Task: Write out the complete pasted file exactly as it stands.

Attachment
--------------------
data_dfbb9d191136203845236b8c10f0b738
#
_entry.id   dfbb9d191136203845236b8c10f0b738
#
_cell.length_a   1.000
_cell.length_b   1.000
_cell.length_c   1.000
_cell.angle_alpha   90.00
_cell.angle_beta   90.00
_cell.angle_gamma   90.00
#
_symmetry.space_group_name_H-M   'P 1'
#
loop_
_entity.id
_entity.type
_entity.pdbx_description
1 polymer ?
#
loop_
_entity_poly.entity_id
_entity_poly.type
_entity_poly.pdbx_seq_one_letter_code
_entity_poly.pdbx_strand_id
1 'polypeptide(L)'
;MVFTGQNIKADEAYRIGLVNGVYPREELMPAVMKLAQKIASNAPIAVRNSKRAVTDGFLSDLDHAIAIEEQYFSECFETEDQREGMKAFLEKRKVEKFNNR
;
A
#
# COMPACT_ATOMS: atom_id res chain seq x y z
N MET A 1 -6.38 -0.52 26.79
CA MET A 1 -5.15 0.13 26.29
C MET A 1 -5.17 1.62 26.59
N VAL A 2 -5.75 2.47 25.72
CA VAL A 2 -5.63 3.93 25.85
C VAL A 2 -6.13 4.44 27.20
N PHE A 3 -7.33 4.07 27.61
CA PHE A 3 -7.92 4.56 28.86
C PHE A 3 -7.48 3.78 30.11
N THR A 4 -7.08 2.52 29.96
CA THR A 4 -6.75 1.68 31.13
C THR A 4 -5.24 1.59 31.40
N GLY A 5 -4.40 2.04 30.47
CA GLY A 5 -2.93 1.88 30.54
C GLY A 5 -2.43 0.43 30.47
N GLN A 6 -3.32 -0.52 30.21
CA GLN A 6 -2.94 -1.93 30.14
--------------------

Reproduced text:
data_dfbb9d191136203845236b8c10f0b738
#
_entry.id   dfbb9d191136203845236b8c10f0b738
#
_cell.length_a   1.000
_cell.length_b   1.000
_cell.length_c   1.000
_cell.angle_alpha   90.00
_cell.angle_beta   90.00
_cell.angle_gamma   90.00
#
_symmetry.space_group_name_H-M   'P 1'
#
loop_
_entity.id
_entity.type
_entity.pdbx_description
1 polymer ?
#
loop_
_entity_poly.entity_id
_entity_poly.type
_entity_poly.pdbx_seq_one_letter_code
_entity_poly.pdbx_strand_id
1 'polypeptide(L)'
;MVFTGQNIKADEAYRIGLVNGVYPREELMPAVMKLAQKIASNAPIAVRNSKRAVTDGFLSDLDHAIAIEEQYFSECFETEDQREGMKAFLEKRKVEKFNNR
;
A
#
# COMPACT_ATOMS: atom_id res chain seq x y z
N MET A 1 -6.38 -0.52 26.79
CA MET A 1 -5.15 0.13 26.29
C MET A 1 -5.17 1.62 26.59
N VAL A 2 -5.75 2.47 25.72
CA VAL A 2 -5.63 3.93 25.85
C VAL A 2 -6.13 4.44 27.20
N PHE A 3 -7.33 4.07 27.61
CA PHE A 3 -7.92 4.56 28.86
C PHE A 3 -7.48 3.78 30.11
N THR A 4 -7.08 2.52 29.96
CA THR A 4 -6.75 1.68 31.13
C THR A 4 -5.24 1.59 31.40
N GLY A 5 -4.40 2.04 30.47
CA GLY A 5 -2.93 1.88 30.54
C GLY A 5 -2.43 0.43 30.47
N GLN A 6 -3.32 -0.52 30.21
CA GLN A 6 -2.94 -1.93 30.14